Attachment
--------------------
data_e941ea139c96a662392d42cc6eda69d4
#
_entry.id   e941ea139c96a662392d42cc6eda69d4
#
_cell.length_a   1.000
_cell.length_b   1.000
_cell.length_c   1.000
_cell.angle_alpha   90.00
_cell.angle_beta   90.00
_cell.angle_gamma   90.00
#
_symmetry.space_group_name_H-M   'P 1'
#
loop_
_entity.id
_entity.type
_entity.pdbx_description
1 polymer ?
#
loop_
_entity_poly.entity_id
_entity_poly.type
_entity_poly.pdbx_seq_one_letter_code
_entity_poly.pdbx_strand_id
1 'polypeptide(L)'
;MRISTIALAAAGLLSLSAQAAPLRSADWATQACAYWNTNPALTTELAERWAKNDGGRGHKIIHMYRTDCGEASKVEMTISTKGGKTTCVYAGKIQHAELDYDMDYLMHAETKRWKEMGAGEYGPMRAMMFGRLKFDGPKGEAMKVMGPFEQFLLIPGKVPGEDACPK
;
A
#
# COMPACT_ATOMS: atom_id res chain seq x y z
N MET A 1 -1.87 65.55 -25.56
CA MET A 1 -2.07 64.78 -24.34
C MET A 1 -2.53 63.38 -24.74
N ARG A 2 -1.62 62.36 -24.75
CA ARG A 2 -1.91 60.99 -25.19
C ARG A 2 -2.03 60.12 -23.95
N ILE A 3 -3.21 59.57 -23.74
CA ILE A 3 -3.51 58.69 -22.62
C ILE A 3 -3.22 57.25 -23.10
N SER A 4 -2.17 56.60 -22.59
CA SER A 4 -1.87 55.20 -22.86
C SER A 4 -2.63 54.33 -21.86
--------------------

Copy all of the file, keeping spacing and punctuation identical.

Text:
data_e941ea139c96a662392d42cc6eda69d4
#
_entry.id   e941ea139c96a662392d42cc6eda69d4
#
_cell.length_a   1.000
_cell.length_b   1.000
_cell.length_c   1.000
_cell.angle_alpha   90.00
_cell.angle_beta   90.00
_cell.angle_gamma   90.00
#
_symmetry.space_group_name_H-M   'P 1'
#
loop_
_entity.id
_entity.type
_entity.pdbx_description
1 polymer ?
#
loop_
_entity_poly.entity_id
_entity_poly.type
_entity_poly.pdbx_seq_one_letter_code
_entity_poly.pdbx_strand_id
1 'polypeptide(L)'
;MRISTIALAAAGLLSLSAQAAPLRSADWATQACAYWNTNPALTTELAERWAKNDGGRGHKIIHMYRTDCGEASKVEMTISTKGGKTTCVYAGKIQHAELDYDMDYLMHAETKRWKEMGAGEYGPMRAMMFGRLKFDGPKGEAMKVMGPFEQFLLIPGKVPGEDACPK
;
A
#
# COMPACT_ATOMS: atom_id res chain seq x y z
N MET A 1 -1.87 65.55 -25.56
CA MET A 1 -2.07 64.78 -24.34
C MET A 1 -2.53 63.38 -24.74
N ARG A 2 -1.62 62.36 -24.75
CA ARG A 2 -1.91 60.99 -25.19
C ARG A 2 -2.03 60.12 -23.95
N ILE A 3 -3.21 59.57 -23.74
CA ILE A 3 -3.51 58.69 -22.62
C ILE A 3 -3.22 57.25 -23.10
N SER A 4 -2.17 56.60 -22.59
CA SER A 4 -1.87 55.20 -22.86
C SER A 4 -2.63 54.33 -21.86